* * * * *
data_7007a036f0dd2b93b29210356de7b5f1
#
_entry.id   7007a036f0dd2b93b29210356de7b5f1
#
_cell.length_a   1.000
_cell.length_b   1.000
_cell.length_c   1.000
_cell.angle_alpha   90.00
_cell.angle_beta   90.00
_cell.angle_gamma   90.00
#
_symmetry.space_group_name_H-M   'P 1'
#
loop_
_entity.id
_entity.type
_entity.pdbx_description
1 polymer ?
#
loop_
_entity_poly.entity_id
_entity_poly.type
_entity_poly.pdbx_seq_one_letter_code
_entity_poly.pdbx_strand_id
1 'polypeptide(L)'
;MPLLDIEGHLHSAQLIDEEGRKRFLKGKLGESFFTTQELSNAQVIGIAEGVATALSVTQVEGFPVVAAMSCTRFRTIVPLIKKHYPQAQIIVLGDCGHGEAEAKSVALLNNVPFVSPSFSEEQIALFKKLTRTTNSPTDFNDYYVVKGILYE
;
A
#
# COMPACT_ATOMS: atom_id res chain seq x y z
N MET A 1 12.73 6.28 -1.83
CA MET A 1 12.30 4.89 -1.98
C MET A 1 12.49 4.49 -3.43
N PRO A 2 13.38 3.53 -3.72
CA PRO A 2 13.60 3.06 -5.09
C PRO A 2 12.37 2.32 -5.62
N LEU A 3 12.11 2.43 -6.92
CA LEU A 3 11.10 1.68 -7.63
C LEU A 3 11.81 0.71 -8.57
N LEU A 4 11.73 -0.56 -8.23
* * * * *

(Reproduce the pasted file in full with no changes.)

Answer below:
data_7007a036f0dd2b93b29210356de7b5f1
#
_entry.id   7007a036f0dd2b93b29210356de7b5f1
#
_cell.length_a   1.000
_cell.length_b   1.000
_cell.length_c   1.000
_cell.angle_alpha   90.00
_cell.angle_beta   90.00
_cell.angle_gamma   90.00
#
_symmetry.space_group_name_H-M   'P 1'
#
loop_
_entity.id
_entity.type
_entity.pdbx_description
1 polymer ?
#
loop_
_entity_poly.entity_id
_entity_poly.type
_entity_poly.pdbx_seq_one_letter_code
_entity_poly.pdbx_strand_id
1 'polypeptide(L)'
;MPLLDIEGHLHSAQLIDEEGRKRFLKGKLGESFFTTQELSNAQVIGIAEGVATALSVTQVEGFPVVAAMSCTRFRTIVPLIKKHYPQAQIIVLGDCGHGEAEAKSVALLNNVPFVSPSFSEEQIALFKKLTRTTNSPTDFNDYYVVKGILYE
;
A
#
# COMPACT_ATOMS: atom_id res chain seq x y z
N MET A 1 12.73 6.28 -1.83
CA MET A 1 12.30 4.89 -1.98
C MET A 1 12.49 4.49 -3.43
N PRO A 2 13.38 3.53 -3.72
CA PRO A 2 13.60 3.06 -5.09
C PRO A 2 12.37 2.32 -5.62
N LEU A 3 12.11 2.43 -6.92
CA LEU A 3 11.10 1.68 -7.63
C LEU A 3 11.81 0.71 -8.57
N LEU A 4 11.73 -0.56 -8.23